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[sticky post] Welcome to Cafe Nowhere

Hi! ¡Hola, y bienvenidos! My name is Lisa Bradley. I write speculative fiction and poetry. My work has appeared in Strange Horizons, Cicada, and Stone Telling. My collection of poetry and short fiction, The Haunted Girl (Fall 2014, Aqueduct Press), can be purchased from the publisher or Amazon. My agent is Rebecca Strauss at DeFiore and Company. For more information, including a list of my publications, please refer to my author website.

I'm originally from South Texas, but I've lived in Iowa for ~20 years. In addition to being a writer, I'm a wife and mother. I have chronic depression, but it's under control and I don't need medical/lifestyle advice, thankyouverymuch. (Some more labels: Latina! atheist! anarchist! bisexual!) I love horror movies, cars, gothic country, jigsaw puzzles, gin, NBC's Hannibal, whisky, dark chocolate, art journals...

I have written a series of posts, "Writing Latin@ Characters Well." I've provided links to each post below and will update this master list as necessary.
What are you?
Where are you from?
No, really. Where are you from?
But you don't *look* Latin@.
Say something in Spanish!
I LOVE Mexican food!
Putting out those fiery stereotypes
Banging down more stereotypes
Ingroup versus Outgroup conversations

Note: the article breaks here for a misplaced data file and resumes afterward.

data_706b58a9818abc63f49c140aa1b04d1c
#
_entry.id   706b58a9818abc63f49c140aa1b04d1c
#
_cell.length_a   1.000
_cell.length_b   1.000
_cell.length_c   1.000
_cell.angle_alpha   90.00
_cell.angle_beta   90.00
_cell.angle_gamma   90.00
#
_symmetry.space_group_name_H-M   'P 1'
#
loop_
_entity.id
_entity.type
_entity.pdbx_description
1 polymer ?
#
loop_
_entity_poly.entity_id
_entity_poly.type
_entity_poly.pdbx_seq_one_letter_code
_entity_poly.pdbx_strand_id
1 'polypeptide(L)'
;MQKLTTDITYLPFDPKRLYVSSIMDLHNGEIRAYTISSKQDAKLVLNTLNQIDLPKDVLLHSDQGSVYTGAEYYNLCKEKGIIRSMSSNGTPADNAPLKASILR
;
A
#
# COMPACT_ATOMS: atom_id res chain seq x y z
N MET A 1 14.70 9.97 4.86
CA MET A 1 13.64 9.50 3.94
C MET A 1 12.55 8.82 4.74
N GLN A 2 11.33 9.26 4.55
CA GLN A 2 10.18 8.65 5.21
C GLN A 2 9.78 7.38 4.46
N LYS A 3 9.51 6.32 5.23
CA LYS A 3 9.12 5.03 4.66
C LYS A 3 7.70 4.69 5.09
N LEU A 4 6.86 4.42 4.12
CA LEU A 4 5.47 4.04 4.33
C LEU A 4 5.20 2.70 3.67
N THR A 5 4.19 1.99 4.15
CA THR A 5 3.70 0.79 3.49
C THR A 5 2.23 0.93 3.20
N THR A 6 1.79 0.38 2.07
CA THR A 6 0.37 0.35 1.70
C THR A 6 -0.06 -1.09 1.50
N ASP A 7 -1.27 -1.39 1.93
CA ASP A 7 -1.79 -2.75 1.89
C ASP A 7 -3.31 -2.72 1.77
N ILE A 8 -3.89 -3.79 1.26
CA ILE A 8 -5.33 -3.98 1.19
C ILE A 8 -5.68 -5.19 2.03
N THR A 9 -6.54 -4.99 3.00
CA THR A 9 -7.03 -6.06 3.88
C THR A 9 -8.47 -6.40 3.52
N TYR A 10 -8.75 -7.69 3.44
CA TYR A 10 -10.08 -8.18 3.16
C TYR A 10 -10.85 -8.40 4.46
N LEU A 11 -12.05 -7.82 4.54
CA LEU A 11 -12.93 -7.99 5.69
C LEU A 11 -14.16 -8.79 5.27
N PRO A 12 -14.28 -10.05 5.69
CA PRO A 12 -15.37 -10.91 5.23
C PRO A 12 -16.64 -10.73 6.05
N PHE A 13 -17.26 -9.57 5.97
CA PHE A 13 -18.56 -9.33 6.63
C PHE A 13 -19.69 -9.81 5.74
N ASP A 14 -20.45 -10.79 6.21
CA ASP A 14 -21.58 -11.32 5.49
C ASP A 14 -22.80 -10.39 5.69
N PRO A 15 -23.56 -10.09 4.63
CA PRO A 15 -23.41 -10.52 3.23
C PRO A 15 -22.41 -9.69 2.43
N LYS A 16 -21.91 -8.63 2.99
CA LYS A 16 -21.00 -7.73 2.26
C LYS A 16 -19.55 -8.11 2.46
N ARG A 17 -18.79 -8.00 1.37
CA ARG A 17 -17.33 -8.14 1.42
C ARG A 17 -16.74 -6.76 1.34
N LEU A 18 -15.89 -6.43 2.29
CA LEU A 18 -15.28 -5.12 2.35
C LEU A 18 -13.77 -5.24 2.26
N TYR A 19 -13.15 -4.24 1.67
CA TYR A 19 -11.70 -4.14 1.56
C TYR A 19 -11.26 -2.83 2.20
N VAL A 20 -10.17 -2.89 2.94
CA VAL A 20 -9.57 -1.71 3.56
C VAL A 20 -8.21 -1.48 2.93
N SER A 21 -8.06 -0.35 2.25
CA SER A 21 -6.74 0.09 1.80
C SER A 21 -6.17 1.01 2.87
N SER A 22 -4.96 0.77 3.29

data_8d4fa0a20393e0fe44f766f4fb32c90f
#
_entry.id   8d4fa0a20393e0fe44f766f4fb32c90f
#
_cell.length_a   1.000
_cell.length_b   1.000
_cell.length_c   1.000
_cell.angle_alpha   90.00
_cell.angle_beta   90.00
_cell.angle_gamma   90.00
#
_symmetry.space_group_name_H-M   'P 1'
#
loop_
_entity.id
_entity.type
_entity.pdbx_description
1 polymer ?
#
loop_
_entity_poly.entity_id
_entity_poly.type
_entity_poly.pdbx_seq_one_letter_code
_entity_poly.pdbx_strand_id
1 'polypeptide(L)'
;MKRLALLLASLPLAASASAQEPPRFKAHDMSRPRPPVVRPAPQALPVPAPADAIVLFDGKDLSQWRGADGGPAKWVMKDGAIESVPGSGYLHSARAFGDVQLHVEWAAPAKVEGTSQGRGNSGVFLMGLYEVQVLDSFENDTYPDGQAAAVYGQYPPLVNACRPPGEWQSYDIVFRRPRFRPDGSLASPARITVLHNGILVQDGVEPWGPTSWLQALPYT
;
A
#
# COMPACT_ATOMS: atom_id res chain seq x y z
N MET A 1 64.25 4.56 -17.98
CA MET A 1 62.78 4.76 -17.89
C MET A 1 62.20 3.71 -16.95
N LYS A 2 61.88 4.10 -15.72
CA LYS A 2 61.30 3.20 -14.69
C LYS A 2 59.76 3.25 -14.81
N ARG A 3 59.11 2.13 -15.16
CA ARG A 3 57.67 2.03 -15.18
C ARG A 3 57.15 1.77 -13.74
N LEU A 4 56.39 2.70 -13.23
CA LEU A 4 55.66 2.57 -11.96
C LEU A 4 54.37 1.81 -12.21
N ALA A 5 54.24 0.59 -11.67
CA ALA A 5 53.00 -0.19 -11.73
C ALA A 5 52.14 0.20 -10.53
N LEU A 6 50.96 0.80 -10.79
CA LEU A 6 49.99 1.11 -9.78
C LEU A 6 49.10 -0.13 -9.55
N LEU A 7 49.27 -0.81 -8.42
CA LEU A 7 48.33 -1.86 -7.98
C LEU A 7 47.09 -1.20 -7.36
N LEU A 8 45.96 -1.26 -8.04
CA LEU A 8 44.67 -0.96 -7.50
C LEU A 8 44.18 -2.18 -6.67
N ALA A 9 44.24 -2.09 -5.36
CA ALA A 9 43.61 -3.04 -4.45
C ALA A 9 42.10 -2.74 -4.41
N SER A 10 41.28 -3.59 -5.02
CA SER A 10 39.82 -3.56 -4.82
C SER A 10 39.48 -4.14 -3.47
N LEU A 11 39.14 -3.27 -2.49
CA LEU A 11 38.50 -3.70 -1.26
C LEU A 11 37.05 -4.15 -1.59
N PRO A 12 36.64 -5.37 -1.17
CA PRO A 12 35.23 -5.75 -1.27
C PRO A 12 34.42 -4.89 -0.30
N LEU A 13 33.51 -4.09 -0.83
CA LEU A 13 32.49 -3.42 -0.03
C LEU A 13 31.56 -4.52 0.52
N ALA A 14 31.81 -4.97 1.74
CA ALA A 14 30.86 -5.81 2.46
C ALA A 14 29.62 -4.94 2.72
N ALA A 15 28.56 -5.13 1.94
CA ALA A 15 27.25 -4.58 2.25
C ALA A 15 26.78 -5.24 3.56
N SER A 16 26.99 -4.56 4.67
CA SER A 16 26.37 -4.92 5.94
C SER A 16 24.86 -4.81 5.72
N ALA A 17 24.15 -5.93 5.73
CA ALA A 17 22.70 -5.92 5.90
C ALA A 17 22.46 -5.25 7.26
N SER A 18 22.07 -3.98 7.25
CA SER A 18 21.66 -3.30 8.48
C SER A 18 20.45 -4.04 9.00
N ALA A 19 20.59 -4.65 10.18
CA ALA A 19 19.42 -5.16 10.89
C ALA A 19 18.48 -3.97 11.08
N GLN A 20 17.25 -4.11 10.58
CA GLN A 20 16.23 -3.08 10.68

Thanks for visiting. I hope we can be friends. :)

WriPoMo Day 9

I'm breaking my routine and making this poem-a-day public because I think it might help people. Take and give comfort today, my friends.



A poem will save the world.
Maybe not this poem
maybe not today
but a poem will save the world.
Maybe it’s already been written
committed to heart and passed on
for generations
the poem that will save the world.
Or maybe the poet is still
staring at the words
wondering whether it’s enough.
Maybe the poem isn’t written yet.
Maybe the poet is stuck in traffic
or after-school detention
or a prison cell.
Maybe the poet isn’t born yet
or even conceived.
Maybe the poem that will save the world
will only be published in an email chain
that wraps around the world
in a relentless hug.
Maybe the poem
is set to music
or hidden in a painting
or captured in a photograph.
Maybe it’s a fanvid
or some form of future tech
I’ll never get to witness.
But it’s out there, I know.
Past present or future
perhaps some quantum state of all three
it exists and it will be free
and so will we
because a poem will save the world.


 --end--

Nuts and Bolts of Today's WriPoMo Poem

Today I'm working on what I envision as a tripartite poem. Each piece is inspired by a different word. Those of you who follow me on Twitter might remember, during Sirens 16, my note to self consisting of "sidekick wingman scapegoat."

Each piece should work as a standalone poem. I toyed with the idea of using the triolet form for each but decided the repetition wouldn't advance the theme. So for the first poem, I'm now experimenting with The Bop:

6-line stanza presenting problem
refrain
8-line stanza exploring or expanding on the problem
refrain
6-line stanza presenting solution or failed attempt(s) to solve